Tartu Observatory shares home office moments
Most of Tartu Observatory's team does their research, teaching and other kind of work from home these days. Although the work always gets done, there are all kinds of home offices: occasionally you just have to be more creative and work with some unusual colleagues. Here are some of our employees' home offices.
Just like characters from the children's book and animation "Sipsik" ("Raggie"):
Anu and Sipsik are working, Mart is taking the photo.
Anu Reinart, the director of Tartu Observatory,
Mart Noorma, professor in space and defence techology
At home there's a laptop and a stool.
At home there's the office and the school.
At home there is laughter, also cry.
I doubt it will very soon go by.
Antti Tamm, senior research fellow at the department of physics of galaxies and cosmology, director from April 1, 2020
The balcony is kept warm thanks to the greenhouse effect. Now, when we’re getting used to the new conditions, I am using the time to learn new tools (PANGU, SurRender and SISPO) to simulate flyby scenarios for Comet Interceptor. The only problem I have is that the internet is not reliable at home.
Andris Slavinskis, senior research fellow at the space technology department (Finland)
How many of us have the kitchen as home office? I, anyway, do – I am located between the refrigerator and the coffee machine.
Maarja Kruuse, junior research fellow at the department of physics of galaxies and cosmology
It came to my big surprise that a computer from 2007 is bearable enough to be part of a two-employee home office. If I could beat the laziness and update the software of the stone-age computer under the desk, both employees could be using their personal computers.
Joel Kuusk, senior research fellow at the department of remote sensing
I am not bothered by pets and children – I can work in a dirrerent room, although the cats keep jiggling the door handle and meowing miserably for me to let them in. During lunch, I can go get some fresh air and admire the flowers in the garden.
Evelin Kelner, senior specialist
Home office enables you to see the bigger picture of the situation.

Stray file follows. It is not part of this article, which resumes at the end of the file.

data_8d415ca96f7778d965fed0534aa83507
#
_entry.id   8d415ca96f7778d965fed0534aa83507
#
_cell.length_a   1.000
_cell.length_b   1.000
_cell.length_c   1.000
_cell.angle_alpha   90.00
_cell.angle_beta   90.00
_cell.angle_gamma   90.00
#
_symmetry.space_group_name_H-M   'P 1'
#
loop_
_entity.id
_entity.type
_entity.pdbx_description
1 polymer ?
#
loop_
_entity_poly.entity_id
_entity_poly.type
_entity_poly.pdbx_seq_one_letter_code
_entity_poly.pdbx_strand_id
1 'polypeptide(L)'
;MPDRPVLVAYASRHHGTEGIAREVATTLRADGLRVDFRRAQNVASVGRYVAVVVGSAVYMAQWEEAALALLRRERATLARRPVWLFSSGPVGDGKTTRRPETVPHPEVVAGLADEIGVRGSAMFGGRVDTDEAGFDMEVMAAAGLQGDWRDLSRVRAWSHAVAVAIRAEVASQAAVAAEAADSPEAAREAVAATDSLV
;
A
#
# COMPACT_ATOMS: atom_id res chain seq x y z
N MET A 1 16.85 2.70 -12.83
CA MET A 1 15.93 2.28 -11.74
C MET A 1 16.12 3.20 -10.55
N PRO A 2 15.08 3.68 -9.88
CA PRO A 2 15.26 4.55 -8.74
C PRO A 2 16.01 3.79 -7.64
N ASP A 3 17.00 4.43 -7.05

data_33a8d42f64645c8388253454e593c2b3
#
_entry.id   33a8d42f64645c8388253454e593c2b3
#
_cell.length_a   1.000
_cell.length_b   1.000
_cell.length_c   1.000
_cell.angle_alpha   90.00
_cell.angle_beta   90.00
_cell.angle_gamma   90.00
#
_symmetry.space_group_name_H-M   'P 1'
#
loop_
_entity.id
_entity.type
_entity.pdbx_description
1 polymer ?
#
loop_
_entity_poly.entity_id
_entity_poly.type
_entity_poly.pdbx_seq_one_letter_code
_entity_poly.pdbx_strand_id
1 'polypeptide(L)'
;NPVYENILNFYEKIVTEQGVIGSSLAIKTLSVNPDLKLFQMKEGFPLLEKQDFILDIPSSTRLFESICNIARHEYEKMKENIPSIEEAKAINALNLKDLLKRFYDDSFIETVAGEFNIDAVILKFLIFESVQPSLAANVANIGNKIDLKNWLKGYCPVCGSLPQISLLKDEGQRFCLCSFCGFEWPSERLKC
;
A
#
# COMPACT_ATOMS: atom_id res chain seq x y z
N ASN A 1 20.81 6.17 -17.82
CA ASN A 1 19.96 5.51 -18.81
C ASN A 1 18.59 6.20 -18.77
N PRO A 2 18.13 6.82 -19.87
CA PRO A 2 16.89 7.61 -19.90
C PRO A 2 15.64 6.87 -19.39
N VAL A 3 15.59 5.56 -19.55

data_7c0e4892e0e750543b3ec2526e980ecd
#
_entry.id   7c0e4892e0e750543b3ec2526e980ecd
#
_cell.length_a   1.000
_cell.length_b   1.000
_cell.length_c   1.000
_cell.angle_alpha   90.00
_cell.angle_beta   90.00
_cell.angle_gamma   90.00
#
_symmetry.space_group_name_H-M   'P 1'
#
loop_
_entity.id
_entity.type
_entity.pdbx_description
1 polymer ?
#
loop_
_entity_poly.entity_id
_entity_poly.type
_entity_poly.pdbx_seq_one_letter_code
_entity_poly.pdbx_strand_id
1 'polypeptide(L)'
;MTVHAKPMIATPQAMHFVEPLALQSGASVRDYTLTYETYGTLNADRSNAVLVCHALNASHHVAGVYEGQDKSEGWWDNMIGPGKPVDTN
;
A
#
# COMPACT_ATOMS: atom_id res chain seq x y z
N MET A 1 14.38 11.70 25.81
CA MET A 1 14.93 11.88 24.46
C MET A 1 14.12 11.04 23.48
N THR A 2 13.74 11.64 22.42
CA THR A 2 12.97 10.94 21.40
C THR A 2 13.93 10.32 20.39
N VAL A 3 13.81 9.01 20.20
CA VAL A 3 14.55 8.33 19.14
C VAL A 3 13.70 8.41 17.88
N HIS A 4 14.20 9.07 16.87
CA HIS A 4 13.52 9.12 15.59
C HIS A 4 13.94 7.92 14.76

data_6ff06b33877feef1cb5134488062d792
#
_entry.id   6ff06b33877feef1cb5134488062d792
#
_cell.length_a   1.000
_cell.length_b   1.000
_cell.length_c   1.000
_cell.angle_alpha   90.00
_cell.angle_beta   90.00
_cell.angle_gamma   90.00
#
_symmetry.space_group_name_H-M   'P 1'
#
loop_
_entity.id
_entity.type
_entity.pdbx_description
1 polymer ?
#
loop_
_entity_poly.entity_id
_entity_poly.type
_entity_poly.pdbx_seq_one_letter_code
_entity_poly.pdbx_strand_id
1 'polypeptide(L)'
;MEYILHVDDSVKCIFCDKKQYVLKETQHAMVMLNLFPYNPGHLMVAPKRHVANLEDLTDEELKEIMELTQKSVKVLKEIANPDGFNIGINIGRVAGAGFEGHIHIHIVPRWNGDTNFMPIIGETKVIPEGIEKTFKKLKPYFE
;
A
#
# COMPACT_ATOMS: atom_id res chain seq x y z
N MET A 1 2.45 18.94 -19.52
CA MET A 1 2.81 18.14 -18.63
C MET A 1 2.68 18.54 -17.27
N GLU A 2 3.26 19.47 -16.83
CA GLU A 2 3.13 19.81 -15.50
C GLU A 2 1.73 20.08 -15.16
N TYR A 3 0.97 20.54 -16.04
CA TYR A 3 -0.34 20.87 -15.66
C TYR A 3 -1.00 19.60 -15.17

Elmo Tempel, professor of astronomy
Lunch and fresh air at home office.
Tiina Liimets, research fellow in stellar physics (Czech Republic)
Everything has worked out well. I've been able to start organizing the files in the computer: it's quite a mess.
Ulvi Nigol, assistant
Usually I enjoy working from home, since I can start early in the morning without the necessity of driving to Tõravere. A small drawback is that some very young researchers (see pictures) sometimes try to get in discussion with me during my work!
However, what I recommend to everyone in these times is to go for a little walk through the forest in order to get new inspiration and ideas. I do this during my lunch break each day. /…/ Usually I come back from these little walks as a complete new person and can continue work very productively.
Jan Peter George, research fellow in remote sensing
In my home office everything is running like clockwork. My office even lets me know when it's lunchtime by itself: the sun is in my eyes every day at noon sharp. Luckily I can close the blinds after lunch!
Kairi Janson, communication specialist
Working at home is easy for me, since I do it all the time anyway, and I'm prepared. Much of the work is done with international collaborators already, so now we just have to extend the virtual communication a little more.
Heidi Johanna Lietzen, senior research fellow at the department of physics of galaxies and cosmology